candlestick

August 1846-June 1847


The Collected Letters, Volume 21


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JWC TO HELEN WELSH; 29 September 1846; DOI: 10.1215/lt-18460929-JWC-HW-01; CL 21:62-64.


JWC TO HELEN WELSH

Tuesday [29 September 1846]

Dearest Helen

Two letters for one is a windfall that never came to me out of Maryland Street before—and claiming double thanks—for the novelty of the thing as well as for its generosity.— I would have written sooner if I had had anything pleasant to say: but to tell you that I was down at Zero again, seemed a thing there was no haste about communicating— C came home wearied and gloomy—with no work to fall to—nothing to do but ray out darkness on all my human attempts at occupation or amusement—and these alas! are never so energetic now-a-days that they should make any long stand against that sort of thing. C should have had “a strong-minded woman” for wife, with a perfectly sound liver, plenty of solid fat, and mirth and good humour world without end—men do best with their opposites. I am too like himself in some things—especially as to the state of our livers. and so we aggravate one anothers tendencies to despair! But there is no altering of all that now—nothing to be done but make the best of it—which I candidly confess I am far from doing—I do try however to the best of my humble ability—and having found small profit hitherto in mending and tinkering at my soul, I am for the moment modestly directing my faculties to the repairing of my body—trusting that the soul may be ultimately reached thro' that outwork. Every morning I take the shower-bath—quite cold—and three pailfuls of it! The shock is indiscribable! and whether it strengthens or shatters me I have not yet made up my mind! but at all events when I have taken it; I feel to have accomplished a very decided act of volition—and that makes my moral blood circulate a little; however it may be with the physical! Then I eat all that ever I can and drink bottled porter—not so good as yours by any means—but tolerable—and I walk as if the Devil were in me—and so, I fancy he is—six and seven miles in the day on an average! I also try to be ‘neither solitary nor idle’—which old Burton recommends as the grand cure of ‘melancholy’1— Still I must not put too much reliance on these laudable efforts.— Whenever one gets into the self-complacent idea of being able to put down Destiny by one's own Deserving—then, if ever, is one sure of being “made to eat dirt”—more of it than one has the power of digesting.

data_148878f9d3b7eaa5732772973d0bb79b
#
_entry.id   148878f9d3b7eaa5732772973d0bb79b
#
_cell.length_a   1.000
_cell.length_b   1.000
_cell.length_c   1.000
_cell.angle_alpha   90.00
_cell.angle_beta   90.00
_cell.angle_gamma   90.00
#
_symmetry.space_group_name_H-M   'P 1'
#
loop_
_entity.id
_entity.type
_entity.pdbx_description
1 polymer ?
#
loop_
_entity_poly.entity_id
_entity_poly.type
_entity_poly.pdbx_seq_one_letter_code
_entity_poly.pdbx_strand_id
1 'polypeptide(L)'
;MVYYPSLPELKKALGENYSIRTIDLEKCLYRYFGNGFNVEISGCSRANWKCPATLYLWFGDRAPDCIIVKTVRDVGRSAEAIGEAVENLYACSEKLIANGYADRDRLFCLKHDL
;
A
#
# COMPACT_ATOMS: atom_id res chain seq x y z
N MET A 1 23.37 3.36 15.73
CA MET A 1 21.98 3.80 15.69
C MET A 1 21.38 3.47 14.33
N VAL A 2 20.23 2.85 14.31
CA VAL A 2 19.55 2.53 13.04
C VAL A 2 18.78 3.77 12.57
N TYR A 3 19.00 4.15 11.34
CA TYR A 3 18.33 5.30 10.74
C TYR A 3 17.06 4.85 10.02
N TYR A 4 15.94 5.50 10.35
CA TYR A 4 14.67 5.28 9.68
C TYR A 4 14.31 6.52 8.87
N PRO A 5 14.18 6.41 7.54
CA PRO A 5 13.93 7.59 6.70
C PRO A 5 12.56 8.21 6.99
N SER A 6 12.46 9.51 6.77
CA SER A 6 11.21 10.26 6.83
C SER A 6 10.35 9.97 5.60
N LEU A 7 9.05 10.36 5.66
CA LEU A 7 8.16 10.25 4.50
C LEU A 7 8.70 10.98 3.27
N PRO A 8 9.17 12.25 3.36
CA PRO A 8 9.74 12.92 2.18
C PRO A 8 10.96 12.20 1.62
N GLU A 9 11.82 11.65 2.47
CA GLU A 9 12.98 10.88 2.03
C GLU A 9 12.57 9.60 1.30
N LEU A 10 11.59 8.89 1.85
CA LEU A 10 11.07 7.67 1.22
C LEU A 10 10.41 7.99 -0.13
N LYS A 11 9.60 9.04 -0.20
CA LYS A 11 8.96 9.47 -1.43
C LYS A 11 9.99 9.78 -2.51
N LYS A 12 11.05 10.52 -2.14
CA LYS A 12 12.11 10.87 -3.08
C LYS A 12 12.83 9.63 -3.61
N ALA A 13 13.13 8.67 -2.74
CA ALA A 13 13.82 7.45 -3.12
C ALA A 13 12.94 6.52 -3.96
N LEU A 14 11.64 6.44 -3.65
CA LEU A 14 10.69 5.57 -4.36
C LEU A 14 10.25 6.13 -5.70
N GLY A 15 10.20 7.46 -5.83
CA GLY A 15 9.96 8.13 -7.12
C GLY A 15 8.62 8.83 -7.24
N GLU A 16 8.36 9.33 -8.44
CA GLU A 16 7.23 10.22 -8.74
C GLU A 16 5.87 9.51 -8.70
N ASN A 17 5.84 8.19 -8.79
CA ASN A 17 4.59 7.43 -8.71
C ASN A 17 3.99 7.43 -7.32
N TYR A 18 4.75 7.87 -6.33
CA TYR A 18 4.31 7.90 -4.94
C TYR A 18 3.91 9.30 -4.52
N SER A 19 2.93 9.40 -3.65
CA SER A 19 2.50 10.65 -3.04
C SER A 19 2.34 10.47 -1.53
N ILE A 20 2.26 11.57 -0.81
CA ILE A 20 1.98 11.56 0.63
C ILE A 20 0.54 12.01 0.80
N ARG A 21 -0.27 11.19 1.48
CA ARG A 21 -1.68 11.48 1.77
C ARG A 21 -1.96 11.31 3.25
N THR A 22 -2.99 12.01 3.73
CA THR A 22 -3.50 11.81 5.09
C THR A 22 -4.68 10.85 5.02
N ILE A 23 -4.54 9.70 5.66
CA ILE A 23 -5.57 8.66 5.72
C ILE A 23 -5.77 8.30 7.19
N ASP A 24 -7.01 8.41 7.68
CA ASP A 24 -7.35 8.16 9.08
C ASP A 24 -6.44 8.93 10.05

I was wondering one day what effect a great practical misfortune would have on me—for instance being burnt out of house and home and reduced to work for my bread and twenty four hours after Providence kindly gave promise of gratifying my curiosity—in a small way—prepared as pretty a little practical misfortune for me as one could have imagined!